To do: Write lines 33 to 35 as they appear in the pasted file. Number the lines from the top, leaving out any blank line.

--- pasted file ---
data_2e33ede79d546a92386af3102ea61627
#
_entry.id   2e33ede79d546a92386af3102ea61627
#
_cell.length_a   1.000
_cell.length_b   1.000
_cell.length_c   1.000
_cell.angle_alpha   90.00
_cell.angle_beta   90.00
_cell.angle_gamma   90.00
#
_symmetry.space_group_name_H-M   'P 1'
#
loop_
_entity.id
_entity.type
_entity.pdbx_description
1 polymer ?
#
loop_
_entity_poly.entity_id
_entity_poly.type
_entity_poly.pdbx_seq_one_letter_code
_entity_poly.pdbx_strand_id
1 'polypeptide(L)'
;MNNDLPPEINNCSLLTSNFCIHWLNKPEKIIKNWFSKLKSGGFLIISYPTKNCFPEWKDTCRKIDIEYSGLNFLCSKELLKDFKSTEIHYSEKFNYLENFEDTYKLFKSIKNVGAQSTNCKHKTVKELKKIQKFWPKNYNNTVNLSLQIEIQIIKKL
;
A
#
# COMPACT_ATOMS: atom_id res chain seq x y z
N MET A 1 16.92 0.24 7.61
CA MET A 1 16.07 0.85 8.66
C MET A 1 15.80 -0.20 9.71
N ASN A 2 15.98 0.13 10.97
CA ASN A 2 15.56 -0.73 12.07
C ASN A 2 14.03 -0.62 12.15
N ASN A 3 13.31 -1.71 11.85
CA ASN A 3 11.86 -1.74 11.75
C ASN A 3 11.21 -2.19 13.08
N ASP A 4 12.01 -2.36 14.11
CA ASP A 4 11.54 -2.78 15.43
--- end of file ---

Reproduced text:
C MET A 1 15.80 -0.20 9.71
N ASN A 2 15.98 0.13 10.97
CA ASN A 2 15.56 -0.73 12.07